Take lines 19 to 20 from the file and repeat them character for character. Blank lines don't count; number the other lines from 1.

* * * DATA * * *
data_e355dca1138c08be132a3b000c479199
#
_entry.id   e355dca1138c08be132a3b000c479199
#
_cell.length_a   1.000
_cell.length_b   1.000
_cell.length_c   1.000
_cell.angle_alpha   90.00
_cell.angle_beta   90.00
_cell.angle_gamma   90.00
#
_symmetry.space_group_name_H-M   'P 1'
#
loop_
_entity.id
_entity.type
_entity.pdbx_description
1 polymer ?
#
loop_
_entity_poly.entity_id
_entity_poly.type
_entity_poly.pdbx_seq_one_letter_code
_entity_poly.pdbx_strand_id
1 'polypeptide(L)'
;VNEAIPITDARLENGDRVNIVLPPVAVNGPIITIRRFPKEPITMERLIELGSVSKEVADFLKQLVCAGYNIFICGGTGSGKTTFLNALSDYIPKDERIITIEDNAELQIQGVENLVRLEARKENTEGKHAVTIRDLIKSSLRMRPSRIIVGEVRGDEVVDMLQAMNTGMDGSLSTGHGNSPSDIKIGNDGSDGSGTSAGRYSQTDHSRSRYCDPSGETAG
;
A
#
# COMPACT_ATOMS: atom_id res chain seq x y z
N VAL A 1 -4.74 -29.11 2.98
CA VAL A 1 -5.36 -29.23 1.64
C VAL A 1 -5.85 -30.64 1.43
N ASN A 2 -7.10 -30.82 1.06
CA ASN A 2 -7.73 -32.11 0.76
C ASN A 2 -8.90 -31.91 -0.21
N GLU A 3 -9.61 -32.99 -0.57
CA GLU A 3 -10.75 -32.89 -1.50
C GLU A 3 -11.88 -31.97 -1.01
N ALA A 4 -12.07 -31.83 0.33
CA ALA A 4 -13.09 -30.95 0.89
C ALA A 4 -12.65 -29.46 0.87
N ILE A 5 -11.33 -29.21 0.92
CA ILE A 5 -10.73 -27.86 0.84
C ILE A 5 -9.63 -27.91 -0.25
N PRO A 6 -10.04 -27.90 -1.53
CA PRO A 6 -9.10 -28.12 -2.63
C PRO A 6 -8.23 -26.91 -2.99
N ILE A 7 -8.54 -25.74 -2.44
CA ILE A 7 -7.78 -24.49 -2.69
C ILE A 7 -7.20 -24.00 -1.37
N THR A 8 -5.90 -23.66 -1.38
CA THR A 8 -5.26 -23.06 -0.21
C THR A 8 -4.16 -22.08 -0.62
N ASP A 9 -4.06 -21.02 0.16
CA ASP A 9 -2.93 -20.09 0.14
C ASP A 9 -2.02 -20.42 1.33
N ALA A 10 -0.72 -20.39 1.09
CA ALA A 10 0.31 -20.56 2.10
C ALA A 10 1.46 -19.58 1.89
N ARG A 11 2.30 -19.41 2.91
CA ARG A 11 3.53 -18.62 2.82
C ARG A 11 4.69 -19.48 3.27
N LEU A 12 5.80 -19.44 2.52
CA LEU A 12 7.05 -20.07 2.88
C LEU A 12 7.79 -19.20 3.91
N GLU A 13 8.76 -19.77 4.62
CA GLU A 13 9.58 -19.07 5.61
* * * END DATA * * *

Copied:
#
loop_